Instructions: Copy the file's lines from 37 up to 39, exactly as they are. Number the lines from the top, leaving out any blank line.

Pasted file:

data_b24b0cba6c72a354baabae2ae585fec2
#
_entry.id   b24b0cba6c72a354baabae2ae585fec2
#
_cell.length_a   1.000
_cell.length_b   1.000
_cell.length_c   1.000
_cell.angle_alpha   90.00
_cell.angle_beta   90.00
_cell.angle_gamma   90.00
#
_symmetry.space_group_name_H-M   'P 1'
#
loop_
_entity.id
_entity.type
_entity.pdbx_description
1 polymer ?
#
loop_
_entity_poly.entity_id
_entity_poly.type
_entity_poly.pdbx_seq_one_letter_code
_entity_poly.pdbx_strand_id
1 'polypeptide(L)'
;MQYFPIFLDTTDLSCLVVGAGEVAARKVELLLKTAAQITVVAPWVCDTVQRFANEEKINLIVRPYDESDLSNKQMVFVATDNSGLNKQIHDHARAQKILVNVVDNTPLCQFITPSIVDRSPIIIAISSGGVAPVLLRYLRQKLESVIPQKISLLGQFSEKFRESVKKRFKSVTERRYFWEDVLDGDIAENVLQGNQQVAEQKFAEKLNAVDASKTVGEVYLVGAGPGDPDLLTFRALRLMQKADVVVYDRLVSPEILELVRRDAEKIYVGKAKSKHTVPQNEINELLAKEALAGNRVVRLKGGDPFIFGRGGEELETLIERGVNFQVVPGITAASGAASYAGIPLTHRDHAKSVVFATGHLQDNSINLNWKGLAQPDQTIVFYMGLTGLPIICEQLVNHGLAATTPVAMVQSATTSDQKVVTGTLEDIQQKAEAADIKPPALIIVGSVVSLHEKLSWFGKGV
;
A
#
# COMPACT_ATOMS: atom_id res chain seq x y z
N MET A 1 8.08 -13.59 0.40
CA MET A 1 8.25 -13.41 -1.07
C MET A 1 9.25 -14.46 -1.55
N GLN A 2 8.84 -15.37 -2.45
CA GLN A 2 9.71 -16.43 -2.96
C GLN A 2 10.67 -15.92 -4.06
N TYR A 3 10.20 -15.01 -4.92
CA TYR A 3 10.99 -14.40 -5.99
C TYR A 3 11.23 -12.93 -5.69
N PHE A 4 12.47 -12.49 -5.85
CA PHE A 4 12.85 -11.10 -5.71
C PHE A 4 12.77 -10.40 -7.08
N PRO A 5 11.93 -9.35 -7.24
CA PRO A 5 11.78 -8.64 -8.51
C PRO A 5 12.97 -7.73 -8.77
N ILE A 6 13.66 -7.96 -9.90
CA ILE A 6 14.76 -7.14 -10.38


N TYR A 3 10.20 -15.01 -4.92
CA TYR A 3 10.99 -14.40 -5.99
C TYR A 3 11.23 -12.93 -5.69